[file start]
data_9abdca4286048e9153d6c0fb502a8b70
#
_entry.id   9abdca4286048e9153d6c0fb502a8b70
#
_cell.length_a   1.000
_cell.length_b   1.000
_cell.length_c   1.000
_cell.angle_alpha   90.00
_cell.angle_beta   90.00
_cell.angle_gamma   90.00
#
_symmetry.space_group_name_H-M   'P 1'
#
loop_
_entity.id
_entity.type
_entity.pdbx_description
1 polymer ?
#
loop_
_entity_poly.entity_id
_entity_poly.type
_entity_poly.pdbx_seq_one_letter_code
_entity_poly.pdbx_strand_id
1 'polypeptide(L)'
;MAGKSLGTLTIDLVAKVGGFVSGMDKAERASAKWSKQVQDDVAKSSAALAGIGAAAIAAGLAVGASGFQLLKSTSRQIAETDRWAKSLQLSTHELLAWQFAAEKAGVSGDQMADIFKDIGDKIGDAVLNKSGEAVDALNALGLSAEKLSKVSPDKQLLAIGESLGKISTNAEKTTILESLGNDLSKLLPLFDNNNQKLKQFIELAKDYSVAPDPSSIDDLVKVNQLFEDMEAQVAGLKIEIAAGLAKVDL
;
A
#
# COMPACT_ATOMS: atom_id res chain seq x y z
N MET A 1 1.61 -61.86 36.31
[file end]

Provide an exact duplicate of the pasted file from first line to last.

data_9abdca4286048e9153d6c0fb502a8b70
#
_entry.id   9abdca4286048e9153d6c0fb502a8b70
#
_cell.length_a   1.000
_cell.length_b   1.000
_cell.length_c   1.000
_cell.angle_alpha   90.00
_cell.angle_beta   90.00
_cell.angle_gamma   90.00
#
_symmetry.space_group_name_H-M   'P 1'
#
loop_
_entity.id
_entity.type
_entity.pdbx_description
1 polymer ?
#
loop_
_entity_poly.entity_id
_entity_poly.type
_entity_poly.pdbx_seq_one_letter_code
_entity_poly.pdbx_strand_id
1 'polypeptide(L)'
;MAGKSLGTLTIDLVAKVGGFVSGMDKAERASAKWSKQVQDDVAKSSAALAGIGAAAIAAGLAVGASGFQLLKSTSRQIAETDRWAKSLQLSTHELLAWQFAAEKAGVSGDQMADIFKDIGDKIGDAVLNKSGEAVDALNALGLSAEKLSKVSPDKQLLAIGESLGKISTNAEKTTILESLGNDLSKLLPLFDNNNQKLKQFIELAKDYSVAPDPSSIDDLVKVNQLFEDMEAQVAGLKIEIAAGLAKVDL
;
A
#
# COMPACT_ATOMS: atom_id res chain seq x y z
N MET A 1 1.61 -61.86 36.31